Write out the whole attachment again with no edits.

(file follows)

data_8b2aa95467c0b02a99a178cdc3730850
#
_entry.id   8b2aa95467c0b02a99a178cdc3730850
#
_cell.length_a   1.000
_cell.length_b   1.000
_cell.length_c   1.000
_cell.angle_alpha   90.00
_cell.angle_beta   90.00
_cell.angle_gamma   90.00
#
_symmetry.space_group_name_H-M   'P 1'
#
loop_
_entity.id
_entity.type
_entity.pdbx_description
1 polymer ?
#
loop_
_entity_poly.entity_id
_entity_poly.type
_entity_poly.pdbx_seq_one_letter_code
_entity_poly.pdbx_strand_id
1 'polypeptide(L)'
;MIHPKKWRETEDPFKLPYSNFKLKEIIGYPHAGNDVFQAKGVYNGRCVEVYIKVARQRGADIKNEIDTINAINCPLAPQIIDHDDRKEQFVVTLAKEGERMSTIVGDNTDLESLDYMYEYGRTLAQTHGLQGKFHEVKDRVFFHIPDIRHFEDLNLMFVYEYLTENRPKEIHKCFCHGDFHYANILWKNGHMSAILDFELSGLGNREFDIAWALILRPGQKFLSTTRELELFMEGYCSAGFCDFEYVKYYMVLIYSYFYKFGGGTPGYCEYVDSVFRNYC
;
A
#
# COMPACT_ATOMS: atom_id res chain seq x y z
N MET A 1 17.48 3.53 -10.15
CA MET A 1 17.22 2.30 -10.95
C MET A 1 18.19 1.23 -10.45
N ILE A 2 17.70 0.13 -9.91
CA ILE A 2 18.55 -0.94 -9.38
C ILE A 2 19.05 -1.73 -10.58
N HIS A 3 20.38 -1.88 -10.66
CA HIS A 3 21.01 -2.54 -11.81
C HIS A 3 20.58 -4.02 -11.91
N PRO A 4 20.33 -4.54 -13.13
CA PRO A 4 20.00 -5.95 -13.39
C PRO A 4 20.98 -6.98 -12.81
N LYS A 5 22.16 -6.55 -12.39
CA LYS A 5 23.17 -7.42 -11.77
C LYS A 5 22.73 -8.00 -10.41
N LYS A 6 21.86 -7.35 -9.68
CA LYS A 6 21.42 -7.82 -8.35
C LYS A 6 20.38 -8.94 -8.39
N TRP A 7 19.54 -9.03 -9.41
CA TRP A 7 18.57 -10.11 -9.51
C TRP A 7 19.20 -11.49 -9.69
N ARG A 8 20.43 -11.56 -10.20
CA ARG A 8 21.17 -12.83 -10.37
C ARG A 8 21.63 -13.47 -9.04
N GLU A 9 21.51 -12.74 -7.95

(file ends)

data_8b2aa95467c0b02a99a178cdc3730850
#
_entry.id   8b2aa95467c0b02a99a178cdc3730850
#
_cell.length_a   1.000
_cell.length_b   1.000
_cell.length_c   1.000
_cell.angle_alpha   90.00
_cell.angle_beta   90.00
_cell.angle_gamma   90.00
#
_symmetry.space_group_name_H-M   'P 1'
#
loop_
_entity.id
_entity.type
_entity.pdbx_description
1 polymer ?
#
loop_
_entity_poly.entity_id
_entity_poly.type
_entity_poly.pdbx_seq_one_letter_code
_entity_poly.pdbx_strand_id
1 'polypeptide(L)'
;MIHPKKWRETEDPFKLPYSNFKLKEIIGYPHAGNDVFQAKGVYNGRCVEVYIKVARQRGADIKNEIDTINAINCPLAPQIIDHDDRKEQFVVTLAKEGERMSTIVGDNTDLESLDYMYEYGRTLAQTHGLQGKFHEVKDRVFFHIPDIRHFEDLNLMFVYEYLTENRPKEIHKCFCHGDFHYANILWKNGHMSAILDFELSGLGNREFDIAWALILRPGQKFLSTTRELELFMEGYCSAGFCDFEYVKYYMVLIYSYFYKFGGGTPGYCEYVDSVFRNYC
;
A
#
# COMPACT_ATOMS: atom_id res chain seq x y z
N MET A 1 17.48 3.53 -10.15
CA MET A 1 17.22 2.30 -10.95
C MET A 1 18.19 1.23 -10.45
N ILE A 2 17.70 0.13 -9.91
CA ILE A 2 18.55 -0.94 -9.38
C ILE A 2 19.05 -1.73 -10.58
N HIS A 3 20.38 -1.88 -10.66
CA HIS A 3 21.01 -2.54 -11.81
C HIS A 3 20.58 -4.02 -11.91
N PRO A 4 20.33 -4.54 -13.13
CA PRO A 4 20.00 -5.95 -13.39
C PRO A 4 20.98 -6.98 -12.81
N LYS A 5 22.16 -6.55 -12.39
CA LYS A 5 23.17 -7.42 -11.77
C LYS A 5 22.73 -8.00 -10.41
N LYS A 6 21.86 -7.35 -9.68
CA LYS A 6 21.42 -7.82 -8.35
C LYS A 6 20.38 -8.94 -8.39
N TRP A 7 19.54 -9.03 -9.41
CA TRP A 7 18.57 -10.11 -9.51
C TRP A 7 19.20 -11.49 -9.69
N ARG A 8 20.43 -11.56 -10.20
CA ARG A 8 21.17 -12.83 -10.37
C ARG A 8 21.63 -13.47 -9.04
N GLU A 9 21.51 -12.74 -7.95